We're going to come back down the line now.
Can the second players please step up to the podium?
OK, let's put seven more definitions up on the board, and here they are.
I'll read those all one last time.
-Welcome back. Good to have you here.
You're studying English Literature at Newcastle.
-That's right, that's right.
-And you've finished one year.
-Two years now.
-You've finished two years!
-Two years, yeah, yeah.
My, twice you've been round the course.
How is this last year going to be?
I mean, obviously we're looking ahead to it now.
But, yeah, no, I'm looking forward to getting back and seeing everyone.
Yeah, I love the course. It's a lot of fun.
Newcastle's a great place, so, yeah, I'm looking forward to going back.
Three trebles for £5. Is that what you said last time?
It's true. You should come up.
I don't understand where their margins are there, Lucas.
-Three trebles for a fiver?
-Yeah, I don't know. Lethal vodka.
-Probably paint stripper, who knows?
-Who knows? Lucas, you're on 59.
You're not the high-scorers.
If you could score 4 or less,
you'd avoid becoming the high-scorers yourselves.
What would you like to go for on this board?
I'm feeling about going for elegantly and stylishly fashionable
-so I'm going to say chic.
-Chic, says Lucas. Here is your red line.
If you can get below that with chic,
well, wouldn't that be great?
Let's see how many of our 100 people said chic.
It's right. Oh, ye, ye!
Chic takes your total
up to 147.
That's a... Yeah, that's a high score.
Yeah, well, another one where you only had to
fill in one letter, wasn't it?
It comes from German, schick, which means skill.
I somehow thought it was from French. I don't know why.
-Well, chic is French.
-Obviously it is.
But the word chic comes from schick.
I'm going to say it again. Wow. There we are.
Thank you very much indeed.
Now, Joan, welcome back to the show. Great to have you here.
Remind us what you like getting up to, Joan, in Glasgow.
Well, I do Pilates. I read masses and I play bridge.
Do you do contract bridge? Do you mean contract bridge? Yes.
-Contract bridge, yeah.
-With all the conventions.
-Aw. You have to, that takes a lot of getting used to.
-It does, actually.
-I'm not a games player at all, but I love it.
Joan, what would you like to go for? If you can score 99 or less...
I think I know most of them, but it's finding the one.
I think the bottom one.
I'll go for chivalrous.
Chivalrous, says Joan. Chivalrous.
Here is your red line.
Look at that.
Let's see how many of our 100 people said chivalrous.
Very well done.
There we are.
48. Nice grouping.
47 for what Sarah scored.
95 is your total.
Very well played, yeah. Comes from the medieval chivalric code,
-the behaviour expected of knights.
-There we are. Yes.
-Thank you very much indeed. Katie.
-There we are, Katie.
Now, lovely to have you back. Remind us what you do, Katie.
I'm a history student at the University of Warwick.
Indeed you are. And also, you host a mid-morning show.
-Sorry, early morning.
-An early morning show.
-What's the name of your radio station?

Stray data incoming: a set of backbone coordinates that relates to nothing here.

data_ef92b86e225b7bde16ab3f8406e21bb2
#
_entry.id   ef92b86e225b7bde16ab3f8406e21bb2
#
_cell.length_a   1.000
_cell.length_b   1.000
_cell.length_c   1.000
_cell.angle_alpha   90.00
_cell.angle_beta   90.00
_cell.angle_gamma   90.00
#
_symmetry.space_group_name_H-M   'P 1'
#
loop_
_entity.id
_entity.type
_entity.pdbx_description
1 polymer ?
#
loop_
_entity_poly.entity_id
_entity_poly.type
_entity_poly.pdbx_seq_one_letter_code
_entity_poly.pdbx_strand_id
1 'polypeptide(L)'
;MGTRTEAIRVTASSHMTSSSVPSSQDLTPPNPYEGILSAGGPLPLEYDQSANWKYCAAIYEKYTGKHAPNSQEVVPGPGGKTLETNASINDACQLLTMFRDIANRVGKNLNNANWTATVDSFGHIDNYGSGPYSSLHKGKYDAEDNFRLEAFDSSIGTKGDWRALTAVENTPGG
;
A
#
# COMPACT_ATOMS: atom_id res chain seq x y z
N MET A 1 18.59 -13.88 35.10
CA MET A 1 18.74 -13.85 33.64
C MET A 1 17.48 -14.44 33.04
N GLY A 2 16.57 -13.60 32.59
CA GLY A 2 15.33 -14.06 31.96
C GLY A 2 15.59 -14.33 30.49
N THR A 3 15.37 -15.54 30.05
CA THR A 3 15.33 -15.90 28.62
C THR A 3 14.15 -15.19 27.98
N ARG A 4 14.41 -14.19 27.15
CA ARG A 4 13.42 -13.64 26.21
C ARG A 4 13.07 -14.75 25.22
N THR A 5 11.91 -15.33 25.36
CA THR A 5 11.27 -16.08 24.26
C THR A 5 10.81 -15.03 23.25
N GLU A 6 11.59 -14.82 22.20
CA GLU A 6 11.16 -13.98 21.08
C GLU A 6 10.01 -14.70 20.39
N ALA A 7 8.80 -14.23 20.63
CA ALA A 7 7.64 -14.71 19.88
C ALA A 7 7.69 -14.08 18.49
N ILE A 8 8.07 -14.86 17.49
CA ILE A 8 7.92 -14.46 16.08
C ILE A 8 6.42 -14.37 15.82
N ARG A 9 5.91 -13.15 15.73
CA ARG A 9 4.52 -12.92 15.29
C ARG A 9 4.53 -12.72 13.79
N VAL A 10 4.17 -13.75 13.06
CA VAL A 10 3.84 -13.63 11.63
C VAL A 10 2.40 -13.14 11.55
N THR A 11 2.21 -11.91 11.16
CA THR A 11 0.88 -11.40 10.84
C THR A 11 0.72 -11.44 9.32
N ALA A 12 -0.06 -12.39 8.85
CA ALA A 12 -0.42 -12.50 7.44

-It's Radio at Warwick.
-Radio at Warwick.
-Yeah, that's the radio station.
That'll be at like the computer @, won't it?
-It will be, it will be.
Remember that @ key never had anything to do
-for about 200 years, did it?
-Unless it was maths.
-I wish I'd bought shares in @.
That would have been brilliant.
Now, Katie, do you play music on the show?
Yeah, I play music and I have guests on
and I'm hoping to have a co-host as of September.
-Oh, you're looking for a co-host?
-Well, I have one.
-You have one.
I'm sorry, I should have told you this before, but...
-sometimes you get a better offer.
-A big secret, yeah.
-Oh, you can't say who it is at this stage?
-Oh, no, no.
OK, that is very, very exciting.
-I'm so excited.
-Good luck with that. RADIO VOICE:
-RADIO VOICE: At Warwick.
There we go. Now, Katie, you're on 64.
-If you could score 82 or less...
-That's the dream.
-It's the dream.
-Um, I know a couple of them.
I'm just trying to decide which one will be the least.
But I think I'm going to go for the third one and say chickpea.
Chickpea. Chickpea, says Katie. Here's your red line.
Nice and high. Get below that with chickpea, and you're into Round Two.
Very well done.
-Well done, you star!
40 takes your total up to 104.
Well played, Katie. Safely through there.
-Main ingredient of hummus.
I don't like... Everyone likes hummus apart from me.
Do you know, I never like hummus until I've had a bit.
Do you know what I mean? You look at it and think,
"Hmm, do I feel like hummus?"
And you have a bit, maybe on a carrot.
And you eat it and you think, "Oh, I might have a bit more of that."
And before you know it, you've eaten all the hummus.
You have no sense of hummus. THEY LAUGH
That's very true. I might try it on a Twix.
-That would do it. Thanks very much. Now then, Pete.
Welcome to the show. And what do you do, Pete?
I've also just graduated from Durham University.
What were you reading?
-Geology as well.
-Same as Jess. Which is where you met.
-It is, yeah.
-On the rocks. Aw.
-It was actually over a microscope so...
Oh, it's even more romantic!
Um, and what are you going to be doing now you've left Durham?
So I have been looking for jobs,
but unfortunately, they're a little bit hard to get now,
so I'm going to go off to Australia to coach some orienteering.
-For how long?
-For six months.